Exonerated former Gurnee man receives certificate of innocence

Three decades after he was wrongly convicted and sent to prison for the 1993 murder of his ex-wife, former Gurnee resident Herman Williams is officially an innocent man.

A Lake County judge Tuesday issued a certificate of innocence for Williams, who spent 29 years in prison before new DNA testing led to his release in September 2022, his legal team announced.

“Herman Williams lost nearly three decades of his life behind bars because of fabricated evidence and coerced statements and he will never get that time back,” the attorneys said in a statement Tuesday.

“One of his primary desires during all those years was to officially clear his name, which is what the Certificate of Innocence today accomplishes,” the statement continues. “All wrongful convictions are tragic and the harm to the victims is immeasurable. As Herman explains, serving time is hard for anyone, but serving time as an innocent man is utter torture.”

Williams, a U.S. Navy veteran who served in the Gulf War, was convicted in 1994 of killing ex-wife Penny Williams. Her battered body was found in a pond near Midlane Country Club in Wadsworth on Sept. 26, 1993.

Prosecutors argued at trial that Williams killed his former wife so he could take their children to California, where he was being transferred from his post at Naval Station Great Lakes. They claimed blood matching Penny Williams' type was found in his pickup truck and her purse was found in a trash bin near the home of his second wife.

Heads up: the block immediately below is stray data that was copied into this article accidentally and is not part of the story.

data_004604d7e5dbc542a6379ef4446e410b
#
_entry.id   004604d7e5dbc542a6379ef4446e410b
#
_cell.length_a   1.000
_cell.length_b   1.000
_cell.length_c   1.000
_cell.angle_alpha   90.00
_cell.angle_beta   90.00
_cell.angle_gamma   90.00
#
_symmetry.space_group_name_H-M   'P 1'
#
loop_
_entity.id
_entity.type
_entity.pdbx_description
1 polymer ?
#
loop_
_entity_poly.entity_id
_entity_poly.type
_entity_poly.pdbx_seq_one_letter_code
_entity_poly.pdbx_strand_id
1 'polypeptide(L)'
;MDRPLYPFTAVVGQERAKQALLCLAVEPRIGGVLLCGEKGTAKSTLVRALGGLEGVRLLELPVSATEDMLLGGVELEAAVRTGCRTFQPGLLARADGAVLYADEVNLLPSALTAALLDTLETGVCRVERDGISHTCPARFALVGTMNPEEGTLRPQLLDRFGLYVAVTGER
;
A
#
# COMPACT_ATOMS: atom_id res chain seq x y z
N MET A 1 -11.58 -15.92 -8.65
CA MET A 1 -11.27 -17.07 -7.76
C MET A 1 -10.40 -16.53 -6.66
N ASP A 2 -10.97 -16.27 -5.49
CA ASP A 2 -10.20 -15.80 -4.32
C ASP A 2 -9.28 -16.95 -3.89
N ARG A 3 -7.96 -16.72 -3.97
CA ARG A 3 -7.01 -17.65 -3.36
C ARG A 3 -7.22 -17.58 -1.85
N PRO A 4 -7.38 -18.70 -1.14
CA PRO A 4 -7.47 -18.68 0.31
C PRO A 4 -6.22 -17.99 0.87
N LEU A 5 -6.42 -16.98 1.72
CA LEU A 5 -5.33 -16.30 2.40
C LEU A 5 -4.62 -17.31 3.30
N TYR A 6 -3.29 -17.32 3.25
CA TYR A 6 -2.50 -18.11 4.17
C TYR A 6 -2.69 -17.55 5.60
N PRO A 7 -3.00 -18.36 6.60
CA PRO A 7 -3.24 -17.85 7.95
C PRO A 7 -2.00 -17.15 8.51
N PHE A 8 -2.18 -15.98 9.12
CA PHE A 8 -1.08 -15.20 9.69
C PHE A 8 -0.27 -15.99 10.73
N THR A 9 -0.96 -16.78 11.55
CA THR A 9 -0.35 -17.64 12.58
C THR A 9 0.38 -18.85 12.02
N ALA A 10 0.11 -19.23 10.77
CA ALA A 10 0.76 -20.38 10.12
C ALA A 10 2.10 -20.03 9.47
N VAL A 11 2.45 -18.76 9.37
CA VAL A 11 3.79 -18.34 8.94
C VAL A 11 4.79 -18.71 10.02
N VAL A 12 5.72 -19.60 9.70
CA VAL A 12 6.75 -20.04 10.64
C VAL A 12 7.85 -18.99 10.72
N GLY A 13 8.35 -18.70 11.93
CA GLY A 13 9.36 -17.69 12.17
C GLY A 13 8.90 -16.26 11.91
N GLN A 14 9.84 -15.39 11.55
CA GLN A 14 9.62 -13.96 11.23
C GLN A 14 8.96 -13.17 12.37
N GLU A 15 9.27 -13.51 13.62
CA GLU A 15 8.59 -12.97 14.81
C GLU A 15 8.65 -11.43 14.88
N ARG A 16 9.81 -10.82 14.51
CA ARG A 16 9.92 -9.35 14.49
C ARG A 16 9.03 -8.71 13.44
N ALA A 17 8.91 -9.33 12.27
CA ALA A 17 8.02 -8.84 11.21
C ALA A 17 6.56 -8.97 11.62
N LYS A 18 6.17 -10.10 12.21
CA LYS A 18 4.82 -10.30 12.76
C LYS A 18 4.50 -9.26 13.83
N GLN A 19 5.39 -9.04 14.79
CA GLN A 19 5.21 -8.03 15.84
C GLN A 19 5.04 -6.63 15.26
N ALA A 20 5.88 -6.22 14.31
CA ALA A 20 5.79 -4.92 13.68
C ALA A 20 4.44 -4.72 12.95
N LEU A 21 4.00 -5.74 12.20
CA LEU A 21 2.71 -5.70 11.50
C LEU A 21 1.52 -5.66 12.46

In 2021, a new round of DNA testing determined that biological material found under Penny Williams' fingernails did not belong to her or her former husband. It also showed that blood found in Herman Williams’ truck did not belong to his ex-wife.

Presented with that evidence, Lake County State's Attorney Eric Rinehart supported a petition to vacate the conviction, which a judge ordered in September 2022.

Williams last year filed a federal lawsuit against nine former law enforcement officers, a pair of former prosecutors and a deceased pathologist, along with several Lake County communities, alleging they conspired to frame him for the murder.

“Herman’s wrongful conviction was the result of a fabricated confession, manufactured and concealed evidence, and false testimony by law enforcement, public servants who had abandoned their professional and ethical obligations to falsely acquire this conviction to advance their careers,” his legal team stated Tuesday.

The suit, which seeks unspecified compensatory and punitive damages, is not scheduled to be in court until Dec. 10 for a pretrial status hearing.

Herman Williams poses for a picture flanked by Innocence Project attorneys Vanessa Potkin, left, and Lauren Kaeseberg as he was released from prison in September 2022 after serving 29 years on a wrongful murder conviction. Williams was granted a certificate of innocence Tuesday. Courtesy of Tori Howard for the Innocence Project
Article Comments
Guidelines: Keep it civil and on topic; no profanity, vulgarity, slurs or personal attacks. People who harass others or joke about tragedies will be blocked. If a comment violates these standards or our terms of service, click the "flag" link in the lower-right corner of the comment box. To find our more, read our FAQ.